Spine and orthopedic surgeons banded together to voice their opinions on legislation concerning CMS, surprise billing and more in 2021.
Here are high-profile key times physicians spoke out:
1. In April, stakeholders including the Medical Device Manufacturers Association, the North American Spine Society and the American Academy of Orthopaedic surgeons urged CMS to roll back new prior authorization requirements that were set to go into effect July 1.
2. In September, the American Association of Orthopaedic Surgeons issued formal comments to CMS on the agency's proposed payment policy changes for 2022. The association focused on two key proposed changes reversing the elimination of the inpatient-only list and pulling back the 298 procedures, including 266 musculoskeletal procedures that were removed from the list Jan. 1.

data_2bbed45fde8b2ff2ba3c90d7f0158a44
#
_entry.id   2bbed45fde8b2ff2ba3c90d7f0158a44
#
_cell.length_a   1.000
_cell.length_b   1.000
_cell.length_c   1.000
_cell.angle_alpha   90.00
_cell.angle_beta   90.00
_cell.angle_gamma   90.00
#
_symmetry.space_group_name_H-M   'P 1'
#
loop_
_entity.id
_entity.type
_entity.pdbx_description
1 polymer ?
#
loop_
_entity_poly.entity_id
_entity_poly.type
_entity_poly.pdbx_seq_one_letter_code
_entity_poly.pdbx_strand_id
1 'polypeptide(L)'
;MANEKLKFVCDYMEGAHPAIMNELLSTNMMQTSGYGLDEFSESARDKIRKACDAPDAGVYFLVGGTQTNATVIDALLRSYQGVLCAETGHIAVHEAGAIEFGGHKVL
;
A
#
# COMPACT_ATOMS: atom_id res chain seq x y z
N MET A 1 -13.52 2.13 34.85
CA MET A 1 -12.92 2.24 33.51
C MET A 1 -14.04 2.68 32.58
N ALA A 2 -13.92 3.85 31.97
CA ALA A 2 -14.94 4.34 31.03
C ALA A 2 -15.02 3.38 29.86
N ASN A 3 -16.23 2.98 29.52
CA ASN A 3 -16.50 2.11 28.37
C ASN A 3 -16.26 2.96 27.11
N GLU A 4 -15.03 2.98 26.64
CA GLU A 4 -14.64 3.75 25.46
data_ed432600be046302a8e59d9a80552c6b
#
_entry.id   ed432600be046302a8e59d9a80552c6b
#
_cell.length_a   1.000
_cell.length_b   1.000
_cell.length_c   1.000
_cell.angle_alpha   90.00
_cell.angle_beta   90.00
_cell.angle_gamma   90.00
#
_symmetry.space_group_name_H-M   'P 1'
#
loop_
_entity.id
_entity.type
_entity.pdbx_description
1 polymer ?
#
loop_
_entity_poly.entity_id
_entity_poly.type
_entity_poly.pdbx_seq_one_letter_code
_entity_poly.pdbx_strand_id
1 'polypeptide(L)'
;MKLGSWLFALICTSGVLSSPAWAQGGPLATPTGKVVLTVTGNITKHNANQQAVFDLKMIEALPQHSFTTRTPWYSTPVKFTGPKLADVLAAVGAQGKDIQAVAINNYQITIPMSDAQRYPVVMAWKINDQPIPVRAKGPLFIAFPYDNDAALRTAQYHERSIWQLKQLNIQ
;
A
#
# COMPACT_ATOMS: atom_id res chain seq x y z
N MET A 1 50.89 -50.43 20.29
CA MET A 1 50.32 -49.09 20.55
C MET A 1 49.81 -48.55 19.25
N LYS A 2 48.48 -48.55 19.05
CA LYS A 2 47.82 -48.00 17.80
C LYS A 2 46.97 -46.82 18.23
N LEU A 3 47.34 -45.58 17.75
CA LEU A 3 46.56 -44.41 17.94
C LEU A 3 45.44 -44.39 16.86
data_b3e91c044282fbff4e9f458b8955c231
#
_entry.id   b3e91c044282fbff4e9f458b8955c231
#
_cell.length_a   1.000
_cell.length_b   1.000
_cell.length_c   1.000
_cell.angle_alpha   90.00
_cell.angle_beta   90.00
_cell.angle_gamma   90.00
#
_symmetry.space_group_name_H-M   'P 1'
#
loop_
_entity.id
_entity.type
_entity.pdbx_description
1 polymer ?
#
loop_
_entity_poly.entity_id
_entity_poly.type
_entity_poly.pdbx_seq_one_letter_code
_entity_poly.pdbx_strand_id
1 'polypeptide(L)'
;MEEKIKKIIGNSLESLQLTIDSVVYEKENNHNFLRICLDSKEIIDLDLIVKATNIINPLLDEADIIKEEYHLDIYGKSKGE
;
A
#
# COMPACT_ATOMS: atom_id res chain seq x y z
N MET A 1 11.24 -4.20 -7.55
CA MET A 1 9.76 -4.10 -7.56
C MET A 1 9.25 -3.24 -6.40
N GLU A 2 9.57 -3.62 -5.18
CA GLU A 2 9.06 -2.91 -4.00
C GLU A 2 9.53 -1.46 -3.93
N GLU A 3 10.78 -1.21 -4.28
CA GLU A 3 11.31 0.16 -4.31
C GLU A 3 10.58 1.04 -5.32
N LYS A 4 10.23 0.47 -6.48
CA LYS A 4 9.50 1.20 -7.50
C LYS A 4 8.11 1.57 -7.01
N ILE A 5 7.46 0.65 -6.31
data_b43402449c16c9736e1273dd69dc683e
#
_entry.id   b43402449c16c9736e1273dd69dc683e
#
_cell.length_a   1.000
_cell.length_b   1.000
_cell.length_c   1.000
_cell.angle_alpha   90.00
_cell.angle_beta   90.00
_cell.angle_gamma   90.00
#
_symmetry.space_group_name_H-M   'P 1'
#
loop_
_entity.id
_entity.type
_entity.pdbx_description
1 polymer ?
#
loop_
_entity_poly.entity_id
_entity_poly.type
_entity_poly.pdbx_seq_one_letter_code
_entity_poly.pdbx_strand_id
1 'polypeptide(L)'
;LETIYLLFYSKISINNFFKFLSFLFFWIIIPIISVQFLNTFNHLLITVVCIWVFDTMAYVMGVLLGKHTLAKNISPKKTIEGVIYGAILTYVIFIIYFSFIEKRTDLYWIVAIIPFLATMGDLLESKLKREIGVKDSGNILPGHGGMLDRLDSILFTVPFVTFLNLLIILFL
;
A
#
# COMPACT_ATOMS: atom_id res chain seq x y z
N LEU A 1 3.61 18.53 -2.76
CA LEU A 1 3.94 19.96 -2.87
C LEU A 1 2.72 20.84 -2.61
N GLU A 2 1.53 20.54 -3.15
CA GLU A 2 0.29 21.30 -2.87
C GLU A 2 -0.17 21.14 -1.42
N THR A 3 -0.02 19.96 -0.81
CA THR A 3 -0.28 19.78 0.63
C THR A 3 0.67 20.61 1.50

3.The final 2022 rule set in November walked back its proposed elimination of the IPO list and returning the services removed from it in 2021, excluding CPT codes 22630 (lumbar spine fusion), 23472 (reconstruct shoulder joint), 27702 (reconstruct ankle joint) and their corresponding anesthesia codes.
4. In October, the American Association of Neurological Surgeons and the Congress of Neurological Surgeons voiced support for a Senate bill addressing prior authorizations for some patients. The bill, called the Improving Seniors’ Timely Access to Care Act, is sponsored by Sens. Roger Marshall, MD, R-Kan.; Kyrsten Sinema, D-Ariz.; and John Thune, R-S.D., according to an Oct. 20 news release. The legislation would apply to patients in Medicare Advantage and would protect them from unnecessary prior authorization practices.
5. The American Association of Orthopaedic Surgeons in December called on federal regulators to update the process for resolving out-of-network medical billing disputes to be more closely aligned with the No Surprises Act.